The tools that governments could use to contain public demonstrations by remote control – firing tear gas from drones, for example – are advancing at a troubling and unregulated rate, says a new report from researchers in the U.K.
These technologies are either fully automatic or semi-automatic, according to the report, and can be used at a distance from the target.
Without further study and regulation, these detached methods of crowd control could lead to serious human rights violations, the report says. “This could include the blanket application of significant quantities of [remote control agents] against large peaceful gatherings or demonstrations resulting in en masse infliction of cruel, inhuman or degrading treatment or punishment.”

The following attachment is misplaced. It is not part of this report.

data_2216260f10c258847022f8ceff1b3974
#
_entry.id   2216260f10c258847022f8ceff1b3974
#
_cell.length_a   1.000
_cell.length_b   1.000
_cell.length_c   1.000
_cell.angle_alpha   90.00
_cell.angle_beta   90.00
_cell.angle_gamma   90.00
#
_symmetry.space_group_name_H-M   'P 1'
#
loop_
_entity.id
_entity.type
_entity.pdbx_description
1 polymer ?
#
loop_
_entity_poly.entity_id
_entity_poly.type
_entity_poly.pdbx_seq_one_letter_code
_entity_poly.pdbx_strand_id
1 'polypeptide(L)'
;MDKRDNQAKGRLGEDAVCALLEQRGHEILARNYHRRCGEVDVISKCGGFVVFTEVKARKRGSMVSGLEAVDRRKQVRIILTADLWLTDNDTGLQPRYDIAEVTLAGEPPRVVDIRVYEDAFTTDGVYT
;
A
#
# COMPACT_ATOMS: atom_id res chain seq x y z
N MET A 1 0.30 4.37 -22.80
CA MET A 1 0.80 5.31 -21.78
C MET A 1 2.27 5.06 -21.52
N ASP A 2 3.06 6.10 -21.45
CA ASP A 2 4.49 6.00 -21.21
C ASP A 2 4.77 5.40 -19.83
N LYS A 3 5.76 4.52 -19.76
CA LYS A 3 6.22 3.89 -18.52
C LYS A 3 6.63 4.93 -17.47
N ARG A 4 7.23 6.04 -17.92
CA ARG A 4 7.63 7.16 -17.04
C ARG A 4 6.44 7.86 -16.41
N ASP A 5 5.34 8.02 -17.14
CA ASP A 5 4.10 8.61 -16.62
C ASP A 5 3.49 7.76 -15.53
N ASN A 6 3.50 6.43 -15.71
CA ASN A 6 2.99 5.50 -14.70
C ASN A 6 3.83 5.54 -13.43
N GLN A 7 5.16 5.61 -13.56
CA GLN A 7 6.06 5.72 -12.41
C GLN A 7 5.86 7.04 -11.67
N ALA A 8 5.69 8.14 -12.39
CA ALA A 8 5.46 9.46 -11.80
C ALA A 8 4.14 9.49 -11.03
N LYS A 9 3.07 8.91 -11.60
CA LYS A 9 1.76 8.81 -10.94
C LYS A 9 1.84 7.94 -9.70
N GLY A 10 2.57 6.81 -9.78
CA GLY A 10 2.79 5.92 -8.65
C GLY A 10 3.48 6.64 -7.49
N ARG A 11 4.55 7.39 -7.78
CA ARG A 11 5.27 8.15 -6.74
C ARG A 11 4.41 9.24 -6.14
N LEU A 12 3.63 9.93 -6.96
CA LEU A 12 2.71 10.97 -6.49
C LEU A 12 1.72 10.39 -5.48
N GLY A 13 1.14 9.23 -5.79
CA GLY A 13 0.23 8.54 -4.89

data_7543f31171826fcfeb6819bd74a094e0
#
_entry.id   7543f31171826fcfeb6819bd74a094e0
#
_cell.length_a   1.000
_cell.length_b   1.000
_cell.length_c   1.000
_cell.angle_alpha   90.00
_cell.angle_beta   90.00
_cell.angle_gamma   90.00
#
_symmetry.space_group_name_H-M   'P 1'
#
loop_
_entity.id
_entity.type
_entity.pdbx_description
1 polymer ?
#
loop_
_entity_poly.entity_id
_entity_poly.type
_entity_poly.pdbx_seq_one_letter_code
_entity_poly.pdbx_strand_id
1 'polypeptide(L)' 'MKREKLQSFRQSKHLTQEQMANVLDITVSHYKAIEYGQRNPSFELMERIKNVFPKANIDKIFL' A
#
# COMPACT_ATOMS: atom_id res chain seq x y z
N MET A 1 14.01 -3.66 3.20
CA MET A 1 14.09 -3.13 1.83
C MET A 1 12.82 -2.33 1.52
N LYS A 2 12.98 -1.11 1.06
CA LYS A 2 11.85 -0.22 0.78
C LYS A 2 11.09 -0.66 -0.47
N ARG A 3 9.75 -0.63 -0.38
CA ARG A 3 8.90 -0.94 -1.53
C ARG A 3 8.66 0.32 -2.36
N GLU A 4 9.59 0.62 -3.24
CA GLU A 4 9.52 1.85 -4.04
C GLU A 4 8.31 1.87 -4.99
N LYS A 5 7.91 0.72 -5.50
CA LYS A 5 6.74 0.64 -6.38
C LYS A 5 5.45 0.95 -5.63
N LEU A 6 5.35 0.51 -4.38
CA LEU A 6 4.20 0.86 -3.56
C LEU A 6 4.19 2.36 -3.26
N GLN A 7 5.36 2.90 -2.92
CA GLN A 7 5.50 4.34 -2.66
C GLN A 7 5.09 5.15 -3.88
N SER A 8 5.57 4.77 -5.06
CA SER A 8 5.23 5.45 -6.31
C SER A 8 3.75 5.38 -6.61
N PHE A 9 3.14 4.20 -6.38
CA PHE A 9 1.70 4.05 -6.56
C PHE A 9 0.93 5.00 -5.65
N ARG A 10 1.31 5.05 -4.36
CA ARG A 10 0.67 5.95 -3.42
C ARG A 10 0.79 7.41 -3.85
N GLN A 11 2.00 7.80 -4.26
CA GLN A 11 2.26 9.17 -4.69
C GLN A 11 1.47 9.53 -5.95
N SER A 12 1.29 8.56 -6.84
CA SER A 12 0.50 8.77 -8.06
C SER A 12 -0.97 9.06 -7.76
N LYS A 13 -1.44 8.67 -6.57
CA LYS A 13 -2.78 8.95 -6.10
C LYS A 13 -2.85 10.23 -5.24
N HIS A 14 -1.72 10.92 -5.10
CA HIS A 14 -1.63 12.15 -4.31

The report, titled “Tear Gassing By Remote Control”, was commissioned by the Remote Control Project, a branch of the Oxford Research Group, a think tank partly focused on modern warfare and its long-term consequences.
Its publication comes as almost 200 member states are meeting in The Hague in the Netherlands at the annual Conference of the States Parties to the Chemical Weapons Conventions, to discuss the progression of chemical warfare worldwide.